Police in a city north of Moscow have filed administrative charges against a man who posted a photograph online of graffiti calling President Vladimir Putin an anti-gay slur.
Kirill Potupnikov of Yaroslavl snapped a picture of the phrase which translates as “Putin is a f--” spray-painted on the local police building in late March. Two local news websites that covered the story were temporarily blocked and several others self-censored the stories from their websites under the reported threat of being blocked.
On Tuesday, Poputnikov posted a photograph of the police report, which says that he had shared the photo on Facebook “realizing the wrongfulness of his actions and understanding the indecent meaning of the offensive word.”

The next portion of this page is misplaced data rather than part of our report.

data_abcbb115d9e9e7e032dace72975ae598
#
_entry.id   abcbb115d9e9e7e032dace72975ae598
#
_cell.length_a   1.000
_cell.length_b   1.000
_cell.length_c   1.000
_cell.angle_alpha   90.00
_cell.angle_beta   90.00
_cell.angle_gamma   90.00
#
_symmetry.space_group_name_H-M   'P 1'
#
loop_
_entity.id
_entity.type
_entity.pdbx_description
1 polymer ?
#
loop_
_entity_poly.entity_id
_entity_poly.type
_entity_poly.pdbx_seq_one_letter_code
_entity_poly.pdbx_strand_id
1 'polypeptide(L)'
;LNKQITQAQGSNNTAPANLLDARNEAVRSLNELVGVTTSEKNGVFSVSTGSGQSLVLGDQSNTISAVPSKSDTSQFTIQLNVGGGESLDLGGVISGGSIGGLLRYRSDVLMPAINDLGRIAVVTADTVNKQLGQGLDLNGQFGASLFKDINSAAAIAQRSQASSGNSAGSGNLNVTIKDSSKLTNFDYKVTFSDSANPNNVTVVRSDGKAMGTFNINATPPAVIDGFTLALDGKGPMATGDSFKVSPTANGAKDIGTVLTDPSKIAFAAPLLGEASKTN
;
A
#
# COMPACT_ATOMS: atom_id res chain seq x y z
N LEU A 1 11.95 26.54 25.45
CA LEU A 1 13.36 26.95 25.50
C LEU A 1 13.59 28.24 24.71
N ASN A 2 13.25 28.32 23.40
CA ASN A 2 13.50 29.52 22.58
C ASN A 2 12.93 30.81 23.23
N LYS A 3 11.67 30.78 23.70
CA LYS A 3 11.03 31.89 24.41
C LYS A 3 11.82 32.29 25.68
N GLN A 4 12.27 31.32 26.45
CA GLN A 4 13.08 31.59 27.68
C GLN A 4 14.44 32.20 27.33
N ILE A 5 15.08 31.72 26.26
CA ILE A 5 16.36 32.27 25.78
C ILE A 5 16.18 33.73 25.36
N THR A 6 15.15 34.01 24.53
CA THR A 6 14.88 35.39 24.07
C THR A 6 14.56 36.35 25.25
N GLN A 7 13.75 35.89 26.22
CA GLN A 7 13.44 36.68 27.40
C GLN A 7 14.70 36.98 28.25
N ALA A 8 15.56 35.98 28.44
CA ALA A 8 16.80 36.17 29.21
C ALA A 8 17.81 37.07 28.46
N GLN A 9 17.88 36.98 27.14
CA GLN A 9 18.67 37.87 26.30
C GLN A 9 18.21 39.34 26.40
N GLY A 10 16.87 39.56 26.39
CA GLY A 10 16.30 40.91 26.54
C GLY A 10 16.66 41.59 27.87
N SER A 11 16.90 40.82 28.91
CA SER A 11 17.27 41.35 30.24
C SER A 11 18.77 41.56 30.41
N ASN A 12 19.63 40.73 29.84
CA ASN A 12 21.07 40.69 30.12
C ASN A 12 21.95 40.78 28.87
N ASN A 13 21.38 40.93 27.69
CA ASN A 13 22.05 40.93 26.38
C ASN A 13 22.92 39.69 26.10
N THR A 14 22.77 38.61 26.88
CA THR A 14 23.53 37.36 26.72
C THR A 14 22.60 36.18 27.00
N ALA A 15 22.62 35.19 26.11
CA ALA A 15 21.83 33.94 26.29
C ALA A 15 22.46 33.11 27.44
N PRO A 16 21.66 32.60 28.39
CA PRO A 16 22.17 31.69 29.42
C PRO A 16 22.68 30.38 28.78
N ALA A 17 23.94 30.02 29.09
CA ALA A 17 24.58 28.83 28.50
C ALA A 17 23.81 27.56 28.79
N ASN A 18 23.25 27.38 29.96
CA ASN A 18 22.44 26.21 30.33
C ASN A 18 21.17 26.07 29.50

“The specified photo with the offensive inscription was illegally distributed by Poputnikov on the internet, was freely available, was viewed by a significant number of people and was also distributed on a large number of internet resources,” the police report reads.
The offensive word in question “doesn’t exist in the Russian language,” according to a linguistic expert who concluded the phrase expresses “blatant disrespect” toward society, the state and government bodies.
The controversial new law criminalizing “blatant disrespect” for state symbols and the authorities carries fines of up to 300,000 rubles and 15 days in jail for repeat offenses.
Russian authorities issued the first guilty verdict under the disrespect law last month. A court in Novgorod region fined Yury Kartyzhev 30,000 rubles ($470) for online posts calling Putin “a fantastic f------” two days after the law went into effect.